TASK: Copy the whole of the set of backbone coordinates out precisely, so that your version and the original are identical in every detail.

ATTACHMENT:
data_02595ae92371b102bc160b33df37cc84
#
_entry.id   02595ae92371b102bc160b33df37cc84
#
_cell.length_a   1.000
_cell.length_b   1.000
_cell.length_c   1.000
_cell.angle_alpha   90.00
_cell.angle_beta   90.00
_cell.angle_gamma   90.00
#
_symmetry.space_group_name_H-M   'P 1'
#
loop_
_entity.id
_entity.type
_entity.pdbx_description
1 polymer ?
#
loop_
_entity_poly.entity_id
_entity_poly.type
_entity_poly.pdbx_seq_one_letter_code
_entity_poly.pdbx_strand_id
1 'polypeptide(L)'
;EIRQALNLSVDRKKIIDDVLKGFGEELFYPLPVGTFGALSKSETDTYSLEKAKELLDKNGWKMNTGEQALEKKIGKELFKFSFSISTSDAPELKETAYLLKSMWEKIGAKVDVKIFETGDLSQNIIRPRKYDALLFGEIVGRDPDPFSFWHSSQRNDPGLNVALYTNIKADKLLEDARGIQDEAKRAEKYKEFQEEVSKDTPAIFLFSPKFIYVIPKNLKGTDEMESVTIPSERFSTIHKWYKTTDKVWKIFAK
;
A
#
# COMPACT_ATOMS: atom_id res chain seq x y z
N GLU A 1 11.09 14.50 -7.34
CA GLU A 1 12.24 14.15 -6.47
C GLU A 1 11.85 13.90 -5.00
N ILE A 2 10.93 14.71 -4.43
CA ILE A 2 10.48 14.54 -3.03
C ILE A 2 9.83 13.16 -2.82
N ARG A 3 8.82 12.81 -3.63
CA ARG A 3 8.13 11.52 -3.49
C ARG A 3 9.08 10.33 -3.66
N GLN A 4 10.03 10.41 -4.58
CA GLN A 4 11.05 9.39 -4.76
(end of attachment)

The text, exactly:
data_02595ae92371b102bc160b33df37cc84
#
_entry.id   02595ae92371b102bc160b33df37cc84
#
_cell.length_a   1.000
_cell.length_b   1.000
_cell.length_c   1.000
_cell.angle_alpha   90.00
_cell.angle_beta   90.00
_cell.angle_gamma   90.00
#
_symmetry.space_group_name_H-M   'P 1'
#
loop_
_entity.id
_entity.type
_entity.pdbx_description
1 polymer ?
#
loop_
_entity_poly.entity_id
_entity_poly.type
_entity_poly.pdbx_seq_one_letter_code
_entity_poly.pdbx_strand_id
1 'polypeptide(L)'
;EIRQALNLSVDRKKIIDDVLKGFGEELFYPLPVGTFGALSKSETDTYSLEKAKELLDKNGWKMNTGEQALEKKIGKELFKFSFSISTSDAPELKETAYLLKSMWEKIGAKVDVKIFETGDLSQNIIRPRKYDALLFGEIVGRDPDPFSFWHSSQRNDPGLNVALYTNIKADKLLEDARGIQDEAKRAEKYKEFQEEVSKDTPAIFLFSPKFIYVIPKNLKGTDEMESVTIPSERFSTIHKWYKTTDKVWKIFAK
;
A
#
# COMPACT_ATOMS: atom_id res chain seq x y z
N GLU A 1 11.09 14.50 -7.34
CA GLU A 1 12.24 14.15 -6.47
C GLU A 1 11.85 13.90 -5.00
N ILE A 2 10.93 14.71 -4.43
CA ILE A 2 10.48 14.54 -3.03
C ILE A 2 9.83 13.16 -2.82
N ARG A 3 8.82 12.81 -3.63
CA ARG A 3 8.13 11.52 -3.49
C ARG A 3 9.08 10.33 -3.66
N GLN A 4 10.03 10.41 -4.58
CA GLN A 4 11.05 9.39 -4.76